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Gintaras Kantvilas 3

Austropeltum Henssen, Döring & Kantvilas, Bot. Acta 105:458 (1992).

Type: A. glareosum Henssen, Döring & Kantvilas

Thallus squamulose to peltate, with a well-developed upper cortex of highly gelatinised, reticulate hyphae, lacking a lower cortex and very tightly attached to the substratum by tufts of rhizoidal hyphae. Photobiont a unicellular green alga with globose cells 4.5–7(–9) µm diam. Ascomata apothecia, black, glossy, immarginate, shortly stipitate, initially globose, later becoming convoluted, divided and forming glomerulate clusters. Proper exciple not developed. Hypothecium massive, dark brown in the upper part. Hymenium hyaline, not inspersed, overlain by a grey-black, K–, N+ red epithecial layer. Asci cylindrical, 8-spored, of the Neophyllis-type: outer wall intensely amyloid; tholus well developed, amyloid, penetrated by a darker-staining tube structure, lacking an ocular chamber. Paraphyses robust, mainly simple and with only occasional branches and anastomoses, non-capitate. Ascospores simple, hyaline, non-halonate, thin-walled, narrowly ellipsoid. Conidiomata pycnidia, marginal, immersed; conidia filiform. Chemistry: nil.

A monotypic genus, initially included in the family Stereocaulaceae but now, on the basis of DNA sequence data and the ontogeny of the fruiting body, classified in the family Sphaerophoraceae. Although superficially resembling the genus Psora, its closest relatives are the macrolichen genera Bunodophoron, Leifidium and Neophyllis.

Key references: Henssen et al. (1992); Wedin & Döring (1999); Döring & Wedin (2000).

1 Austropeltum glareosum Henssen, Döring & Kantvilas

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Bot. Acta 105: 458 (1992).

Squamules 2–6(–10) mm wide, dull olive-green to blackish brown, typically rather concave to undulate, often dimpled and/or cracked, discrete and scattered or, more commonly, crowded, imbricate and forming irregular patches or cushions to 10 cm wide. Apothecia typically in conspicuous blackberry-like clusters 1–5 mm wide, marginal, supported by a pseudopodetium to 1.5 mm tall and 1.5 mm wide. Hymenium 50–60 µm thick; asci 30–50 × 8–13 µm; paraphyses 2.5–3.5 µm thick. Ascospores (10–)11–12.5–15 × 3–4.0–5 µm. Pycnidia to c. 0.4 mm wide, rather perithecia-like. Conidia 35–60 × 0.5 µm, thread-like, curved or wavy.

Widely scattered on wet, gravelly or peaty soil in moorland and feldmark on the highly siliceous, typically quartzitic mountains of the west and south-west; a highly localised disjunct population also occurs on the granite pinnacle of Mt Graham on the east coast. It is also present in New Zealand on the Denniston Plateau of the South Island, an area with numerous floristic and ecological similarities to Tasmania’s south-west. This species appears to play a role in binding soil between pebbles in the windiest, most exposed sites. It is easily recognised by the shell-like, olive-brown to blackened lobes and black, marginal, globose or convoluted, immarginate apothecia. It has some superficial resemblance to species of the terricolous genera Psora or Endocarpon, but these are lichens of dry grasslands and are never found in habitats where Austropeltum could occur; they also differ in their morphology and anatomy.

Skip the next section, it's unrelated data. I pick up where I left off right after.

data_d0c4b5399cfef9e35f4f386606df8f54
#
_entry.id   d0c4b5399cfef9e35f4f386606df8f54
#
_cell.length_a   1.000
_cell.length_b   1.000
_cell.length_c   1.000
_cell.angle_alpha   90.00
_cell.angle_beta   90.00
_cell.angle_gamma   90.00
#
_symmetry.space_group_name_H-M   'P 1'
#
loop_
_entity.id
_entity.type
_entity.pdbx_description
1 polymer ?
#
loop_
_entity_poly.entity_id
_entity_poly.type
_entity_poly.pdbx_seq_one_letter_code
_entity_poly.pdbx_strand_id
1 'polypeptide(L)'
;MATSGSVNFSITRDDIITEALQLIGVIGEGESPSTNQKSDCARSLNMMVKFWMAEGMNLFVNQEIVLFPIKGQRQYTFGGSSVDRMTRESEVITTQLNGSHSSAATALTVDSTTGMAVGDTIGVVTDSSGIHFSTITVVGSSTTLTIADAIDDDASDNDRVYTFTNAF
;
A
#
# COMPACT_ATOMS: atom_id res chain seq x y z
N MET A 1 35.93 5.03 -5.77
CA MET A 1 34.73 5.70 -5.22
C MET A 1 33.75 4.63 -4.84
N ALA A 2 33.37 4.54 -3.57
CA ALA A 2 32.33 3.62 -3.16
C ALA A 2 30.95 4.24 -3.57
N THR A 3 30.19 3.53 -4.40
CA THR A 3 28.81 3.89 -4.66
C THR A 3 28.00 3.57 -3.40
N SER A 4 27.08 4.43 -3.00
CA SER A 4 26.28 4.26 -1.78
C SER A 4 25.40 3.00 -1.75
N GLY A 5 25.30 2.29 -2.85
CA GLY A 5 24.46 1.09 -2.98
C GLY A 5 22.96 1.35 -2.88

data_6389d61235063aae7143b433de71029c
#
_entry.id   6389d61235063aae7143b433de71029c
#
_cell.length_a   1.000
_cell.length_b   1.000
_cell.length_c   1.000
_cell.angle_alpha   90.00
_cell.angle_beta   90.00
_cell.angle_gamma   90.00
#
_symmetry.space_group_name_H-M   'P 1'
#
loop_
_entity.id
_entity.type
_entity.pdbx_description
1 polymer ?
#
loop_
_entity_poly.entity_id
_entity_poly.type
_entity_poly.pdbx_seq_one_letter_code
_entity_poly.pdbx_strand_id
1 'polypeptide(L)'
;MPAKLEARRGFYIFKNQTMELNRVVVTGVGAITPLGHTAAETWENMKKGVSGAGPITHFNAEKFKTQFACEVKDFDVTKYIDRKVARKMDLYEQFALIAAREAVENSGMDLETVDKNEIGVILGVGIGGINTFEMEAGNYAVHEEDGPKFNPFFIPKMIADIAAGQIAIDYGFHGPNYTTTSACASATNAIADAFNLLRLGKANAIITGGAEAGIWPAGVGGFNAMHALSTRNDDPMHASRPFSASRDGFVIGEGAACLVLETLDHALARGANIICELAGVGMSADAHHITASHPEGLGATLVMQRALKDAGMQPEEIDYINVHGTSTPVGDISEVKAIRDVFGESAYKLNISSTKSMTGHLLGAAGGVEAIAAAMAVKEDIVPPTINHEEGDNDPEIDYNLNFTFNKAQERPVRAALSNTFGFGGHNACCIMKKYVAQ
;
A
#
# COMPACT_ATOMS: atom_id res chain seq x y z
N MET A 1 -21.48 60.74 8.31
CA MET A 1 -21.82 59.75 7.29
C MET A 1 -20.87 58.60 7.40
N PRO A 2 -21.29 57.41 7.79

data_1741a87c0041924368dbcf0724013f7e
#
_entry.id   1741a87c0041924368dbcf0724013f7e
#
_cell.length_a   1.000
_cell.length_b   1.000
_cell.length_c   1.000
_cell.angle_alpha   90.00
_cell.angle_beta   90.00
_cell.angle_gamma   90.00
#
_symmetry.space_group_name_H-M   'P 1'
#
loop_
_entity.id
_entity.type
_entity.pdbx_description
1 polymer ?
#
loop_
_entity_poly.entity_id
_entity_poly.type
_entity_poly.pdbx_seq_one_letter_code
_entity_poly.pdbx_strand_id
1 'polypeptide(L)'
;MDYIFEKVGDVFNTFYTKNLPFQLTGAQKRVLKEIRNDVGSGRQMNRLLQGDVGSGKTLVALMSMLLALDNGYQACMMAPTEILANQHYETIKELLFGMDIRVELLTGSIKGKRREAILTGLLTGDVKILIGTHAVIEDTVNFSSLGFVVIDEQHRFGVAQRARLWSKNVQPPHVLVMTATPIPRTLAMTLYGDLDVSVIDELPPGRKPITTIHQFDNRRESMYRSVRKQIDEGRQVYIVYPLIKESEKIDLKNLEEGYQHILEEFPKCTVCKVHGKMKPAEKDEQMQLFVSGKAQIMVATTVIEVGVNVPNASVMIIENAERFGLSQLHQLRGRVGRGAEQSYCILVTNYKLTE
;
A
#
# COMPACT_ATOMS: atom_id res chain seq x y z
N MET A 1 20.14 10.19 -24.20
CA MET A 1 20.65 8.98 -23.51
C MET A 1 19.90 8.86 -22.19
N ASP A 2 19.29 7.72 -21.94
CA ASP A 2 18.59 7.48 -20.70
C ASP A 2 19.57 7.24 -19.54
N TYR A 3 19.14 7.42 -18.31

Crater Peak, 41°39’S 145°56’E, 1200 m, 1984, G. Kantvilas & P. James 309/84 (BM, HO); Mt Scorpio, 43°10’S 146°21’E, 1000 m, 1984, G. Kantvilas 718/84 (HO, O); Green Head, 43°06’S 146°04’E, 880 m, 1991, G. Kantvilas 57/91 (HO, MB).


Döring H, Wedin M (2000) Homology assessment of the boundary tissue in fruiting bodies of the lichen family Sphaerophoraceae (Lecanorales, Ascomycota). Plant Biology 2 361–367.

Henssen A, Döring H, Kantvilas G (1992) Austropeltum glareosum gen. et sp. nov., a new lichen from mountain plateaux in Tasmania and New Zealand. Botanica Acta 105 457–467.

Wedin M, Döring H (1999) The phylogenetic relationship of the Sphaerophoraceae, Austropeltum and Neophyllis (lichenized Ascomycota) inferred by SSU rDNA sequences. Mycological Research 103 1131–1137.

  1. This work can be cited as: Kantvilas G (2023). Austropeltum, version 2023:1. In MF de Salas (Ed.) Flora of Tasmania Online. 2 pp. (Tasmanian Herbarium, Tasmanian Museum and Art Gallery: Hobart). (accessed ).  ↩︎

  2. This treatment was supported by the Australian Biological Resources Study's National Taxonomy Research Grant Program (grant no. 4-EHINNOL).  ↩︎

  3. Tasmanian Herbarium, Tasmanian Museum & Art Gallery, PO Box 5058, UTAS LPO, Sandy Bay, TAS 7005, Australia.  ↩︎